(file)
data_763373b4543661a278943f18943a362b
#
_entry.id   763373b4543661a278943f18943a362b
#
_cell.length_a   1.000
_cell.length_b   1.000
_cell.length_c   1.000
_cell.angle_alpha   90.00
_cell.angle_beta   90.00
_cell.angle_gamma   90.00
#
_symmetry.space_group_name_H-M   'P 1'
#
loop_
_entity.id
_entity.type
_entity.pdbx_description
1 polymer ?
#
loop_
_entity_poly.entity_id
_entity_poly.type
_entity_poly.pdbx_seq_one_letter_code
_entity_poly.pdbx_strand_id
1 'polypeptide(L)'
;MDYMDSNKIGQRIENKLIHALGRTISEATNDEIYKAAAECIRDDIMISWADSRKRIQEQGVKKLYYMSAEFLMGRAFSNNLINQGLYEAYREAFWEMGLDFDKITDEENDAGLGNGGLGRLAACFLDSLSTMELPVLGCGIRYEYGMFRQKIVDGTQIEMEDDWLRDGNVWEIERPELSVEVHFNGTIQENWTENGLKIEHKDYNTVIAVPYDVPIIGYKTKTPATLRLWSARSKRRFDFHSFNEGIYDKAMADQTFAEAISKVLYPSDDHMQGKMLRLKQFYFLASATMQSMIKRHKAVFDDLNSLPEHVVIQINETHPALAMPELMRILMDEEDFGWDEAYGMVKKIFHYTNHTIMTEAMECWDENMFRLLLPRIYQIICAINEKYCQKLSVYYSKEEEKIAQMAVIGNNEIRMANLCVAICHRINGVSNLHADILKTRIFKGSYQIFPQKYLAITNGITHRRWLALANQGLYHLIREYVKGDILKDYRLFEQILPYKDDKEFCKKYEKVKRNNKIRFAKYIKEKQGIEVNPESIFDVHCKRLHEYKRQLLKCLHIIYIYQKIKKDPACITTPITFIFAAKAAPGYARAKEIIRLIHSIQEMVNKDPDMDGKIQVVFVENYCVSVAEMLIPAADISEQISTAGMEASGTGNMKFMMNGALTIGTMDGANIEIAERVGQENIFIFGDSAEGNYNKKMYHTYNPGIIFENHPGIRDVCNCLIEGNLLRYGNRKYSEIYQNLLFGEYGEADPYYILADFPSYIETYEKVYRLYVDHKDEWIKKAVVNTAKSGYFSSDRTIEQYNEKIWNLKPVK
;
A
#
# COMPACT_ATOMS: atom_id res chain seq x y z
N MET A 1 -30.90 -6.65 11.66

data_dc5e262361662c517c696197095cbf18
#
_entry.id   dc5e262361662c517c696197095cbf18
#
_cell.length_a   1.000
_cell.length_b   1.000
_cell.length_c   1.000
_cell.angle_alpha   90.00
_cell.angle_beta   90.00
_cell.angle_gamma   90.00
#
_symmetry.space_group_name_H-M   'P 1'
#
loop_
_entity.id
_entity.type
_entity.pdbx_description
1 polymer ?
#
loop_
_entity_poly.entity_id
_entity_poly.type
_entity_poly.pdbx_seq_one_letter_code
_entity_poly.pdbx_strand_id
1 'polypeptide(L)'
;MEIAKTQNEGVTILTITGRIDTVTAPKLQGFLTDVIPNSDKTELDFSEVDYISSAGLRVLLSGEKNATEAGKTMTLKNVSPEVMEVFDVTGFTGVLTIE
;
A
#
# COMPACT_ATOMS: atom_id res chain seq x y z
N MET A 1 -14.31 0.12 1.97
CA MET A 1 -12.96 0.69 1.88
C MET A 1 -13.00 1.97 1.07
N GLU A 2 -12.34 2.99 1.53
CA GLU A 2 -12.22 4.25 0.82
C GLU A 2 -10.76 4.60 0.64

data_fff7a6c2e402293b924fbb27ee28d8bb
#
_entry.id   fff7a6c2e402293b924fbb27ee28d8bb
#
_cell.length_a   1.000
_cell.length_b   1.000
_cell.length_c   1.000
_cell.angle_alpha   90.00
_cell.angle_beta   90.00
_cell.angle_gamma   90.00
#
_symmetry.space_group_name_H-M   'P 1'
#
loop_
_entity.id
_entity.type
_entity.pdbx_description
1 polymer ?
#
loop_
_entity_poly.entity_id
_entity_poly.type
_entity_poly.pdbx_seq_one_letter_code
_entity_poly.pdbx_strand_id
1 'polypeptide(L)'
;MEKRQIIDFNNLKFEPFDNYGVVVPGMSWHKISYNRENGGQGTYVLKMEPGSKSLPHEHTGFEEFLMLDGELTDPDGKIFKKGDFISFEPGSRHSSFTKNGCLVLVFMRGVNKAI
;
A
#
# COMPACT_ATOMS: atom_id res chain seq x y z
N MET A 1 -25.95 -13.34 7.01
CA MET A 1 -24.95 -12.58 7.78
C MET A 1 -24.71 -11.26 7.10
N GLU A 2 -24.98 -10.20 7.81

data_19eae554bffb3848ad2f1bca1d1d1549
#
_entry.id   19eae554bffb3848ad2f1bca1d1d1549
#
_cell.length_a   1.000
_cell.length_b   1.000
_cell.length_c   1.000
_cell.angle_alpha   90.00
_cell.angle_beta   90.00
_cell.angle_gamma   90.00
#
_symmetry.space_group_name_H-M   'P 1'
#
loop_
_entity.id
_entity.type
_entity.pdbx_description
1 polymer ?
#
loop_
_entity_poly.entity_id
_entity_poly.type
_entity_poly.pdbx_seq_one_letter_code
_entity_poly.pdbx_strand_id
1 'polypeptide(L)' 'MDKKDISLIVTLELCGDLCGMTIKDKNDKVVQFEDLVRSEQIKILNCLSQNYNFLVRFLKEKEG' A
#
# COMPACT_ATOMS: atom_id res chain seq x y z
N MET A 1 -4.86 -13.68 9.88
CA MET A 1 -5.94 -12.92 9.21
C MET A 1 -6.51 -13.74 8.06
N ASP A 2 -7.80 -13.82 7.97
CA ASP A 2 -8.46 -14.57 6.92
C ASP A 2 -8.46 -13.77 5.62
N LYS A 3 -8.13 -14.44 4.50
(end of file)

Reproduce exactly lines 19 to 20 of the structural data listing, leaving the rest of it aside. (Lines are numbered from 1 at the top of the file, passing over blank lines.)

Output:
#
loop_